Intentional omission to apprehend on the part of public servant bound to apprehend person under sentence or lawfully committed. Escape from confinement or custody negligently suffered by public servant. Resistance or obstruction to lawful apprehension of another person. Omission to apprehend, or sufferance of escape, on part of public servant, in cases not otherwise, provided for.
Resistance or obstruction to lawful apprehension, or escape or rescue in cases not otherwise provided for.
Unlawful return from transportation. Violation of condition of remission of punishment. Intentional insult or interruption to public servant sitting in judicial proceeding. State Amendment Andhra Pradesh. Disclosure of identity of the victim of certain offences etc. Provided that no such authorisation shall be given by the next of kin to anybody other than the chairman or the secretary, by whatever name called, of any recognised welfare institution or organisation.
Personation of a juror or assessor. Failure by person released on bail or bond to appear in Court. Counterfeiting coin. Counterfeiting Indian coin. Making or selling instrument for counterfeiting coin. Making or selling instrument for counterfeiting Indian coin. Possession of instrument, or material for the purpose of using the same for counterfeiting coin. Abetting in India the counterfeiting out of India of coin. Import or export of counterfeit coin. Import or export of counterfeits of the Indian coin.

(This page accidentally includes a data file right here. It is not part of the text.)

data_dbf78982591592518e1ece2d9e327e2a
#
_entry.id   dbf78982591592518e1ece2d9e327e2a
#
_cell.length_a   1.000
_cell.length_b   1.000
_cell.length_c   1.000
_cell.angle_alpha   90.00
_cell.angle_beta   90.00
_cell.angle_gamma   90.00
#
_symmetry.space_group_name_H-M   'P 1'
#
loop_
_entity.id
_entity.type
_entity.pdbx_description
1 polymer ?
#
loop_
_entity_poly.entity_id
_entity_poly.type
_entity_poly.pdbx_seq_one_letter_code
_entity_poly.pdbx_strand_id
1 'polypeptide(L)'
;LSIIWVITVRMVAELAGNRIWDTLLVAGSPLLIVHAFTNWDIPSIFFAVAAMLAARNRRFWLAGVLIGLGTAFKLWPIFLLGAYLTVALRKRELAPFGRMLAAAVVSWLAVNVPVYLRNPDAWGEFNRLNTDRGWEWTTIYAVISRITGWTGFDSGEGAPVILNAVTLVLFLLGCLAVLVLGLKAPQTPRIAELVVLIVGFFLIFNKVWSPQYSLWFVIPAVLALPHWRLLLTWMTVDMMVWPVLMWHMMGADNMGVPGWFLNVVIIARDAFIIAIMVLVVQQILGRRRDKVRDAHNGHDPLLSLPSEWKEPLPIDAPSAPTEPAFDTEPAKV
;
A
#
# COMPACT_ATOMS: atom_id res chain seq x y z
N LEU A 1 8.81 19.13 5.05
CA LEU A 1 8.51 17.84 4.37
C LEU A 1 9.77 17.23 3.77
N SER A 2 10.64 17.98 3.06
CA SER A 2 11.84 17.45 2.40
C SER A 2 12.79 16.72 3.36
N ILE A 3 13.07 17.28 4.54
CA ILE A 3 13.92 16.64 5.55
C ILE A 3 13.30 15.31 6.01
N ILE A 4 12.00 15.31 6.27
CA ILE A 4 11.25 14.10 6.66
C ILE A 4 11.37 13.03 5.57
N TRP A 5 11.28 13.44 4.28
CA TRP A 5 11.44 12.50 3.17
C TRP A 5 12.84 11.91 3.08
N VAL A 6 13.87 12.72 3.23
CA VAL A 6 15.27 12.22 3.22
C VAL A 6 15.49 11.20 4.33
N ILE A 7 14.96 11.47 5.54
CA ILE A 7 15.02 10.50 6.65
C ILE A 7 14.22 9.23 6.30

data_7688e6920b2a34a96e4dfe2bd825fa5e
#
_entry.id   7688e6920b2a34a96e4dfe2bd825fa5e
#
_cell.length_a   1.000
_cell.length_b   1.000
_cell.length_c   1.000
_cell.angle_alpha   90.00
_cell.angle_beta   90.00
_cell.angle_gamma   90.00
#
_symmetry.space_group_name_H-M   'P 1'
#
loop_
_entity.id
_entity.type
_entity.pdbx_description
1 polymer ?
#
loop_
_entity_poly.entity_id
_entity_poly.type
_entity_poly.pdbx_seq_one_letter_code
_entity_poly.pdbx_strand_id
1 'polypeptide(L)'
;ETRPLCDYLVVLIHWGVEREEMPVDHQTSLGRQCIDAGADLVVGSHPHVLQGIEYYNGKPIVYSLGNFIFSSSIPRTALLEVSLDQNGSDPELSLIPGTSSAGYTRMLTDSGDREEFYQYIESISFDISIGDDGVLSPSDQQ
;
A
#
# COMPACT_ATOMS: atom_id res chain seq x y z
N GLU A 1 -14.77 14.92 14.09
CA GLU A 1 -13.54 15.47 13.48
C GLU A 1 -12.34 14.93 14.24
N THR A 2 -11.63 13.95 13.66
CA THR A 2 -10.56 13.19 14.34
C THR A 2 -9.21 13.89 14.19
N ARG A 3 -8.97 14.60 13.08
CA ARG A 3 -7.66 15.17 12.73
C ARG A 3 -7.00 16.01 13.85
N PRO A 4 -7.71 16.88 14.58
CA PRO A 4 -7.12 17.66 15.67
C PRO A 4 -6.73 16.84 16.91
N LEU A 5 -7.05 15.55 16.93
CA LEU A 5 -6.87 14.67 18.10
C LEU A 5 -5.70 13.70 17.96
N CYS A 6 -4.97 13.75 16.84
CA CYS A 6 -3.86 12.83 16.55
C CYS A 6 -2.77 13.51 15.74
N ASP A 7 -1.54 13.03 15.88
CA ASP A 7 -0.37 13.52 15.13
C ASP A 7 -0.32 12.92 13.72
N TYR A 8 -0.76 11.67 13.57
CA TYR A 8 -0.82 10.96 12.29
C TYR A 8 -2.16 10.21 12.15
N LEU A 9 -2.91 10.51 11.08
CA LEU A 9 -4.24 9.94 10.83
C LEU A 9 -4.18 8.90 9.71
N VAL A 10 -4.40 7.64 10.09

Delivery of Indian coin, possessed with knowledge that it is counterfeit. Delivery of coin as genuine, which, when first possessed, the deliverer did not know to be counterfeit.
B sells the rupees to C, another utterer, who downloads them knowing them to be counterfeit. C pays away the rupees for goods to D, who receives them, not knowing them to be counterfeit. D, after receiving the rupees, discovers that they are counterfeit and pays them away as if they were good.
Here D is punishable only under this section, but B and C are punishable under section or , as the case may be. Possession of counterfeit coin by person who knew it to be counterfeit when he became possessed thereof.
Person employed in mint causing coin to be of different weight or composition from that fixed by law. Unlawfully taking coining instrument from mint.
Fraudulently or dishonestly diminishing weight or altering composition of Indian coin. Altering appearance of coin with intent that it shall pass as coin of different description. Altering appearance of Indian coin with intent that it shall pass as coin of different description.
Delivery of Indian coin, possessed with knowledge that it is altered. Possession of coin by person who knew it to be altered when he became possessed thereof. Delivery of coin as genuine, which, when first possessed, the deliverer did not know to be altered. Counterfeiting Government stamp. Making or selling instrument for counterfeiting Government stamp.
Sale of counterfeit Government stamp. Having possession of counterfeit Government stamp. Effacing, writing from substance bearing Government stamp, or removing from document a stamp used for it, with intent to cause loss to Government.
Using Government stamp known to have been before used. Erasure of mark denoting that stamp has been used. Prohibition of fictitious stamps. Fraudulent use of false instrument for weighing. Fraudulent use of false weight or measure.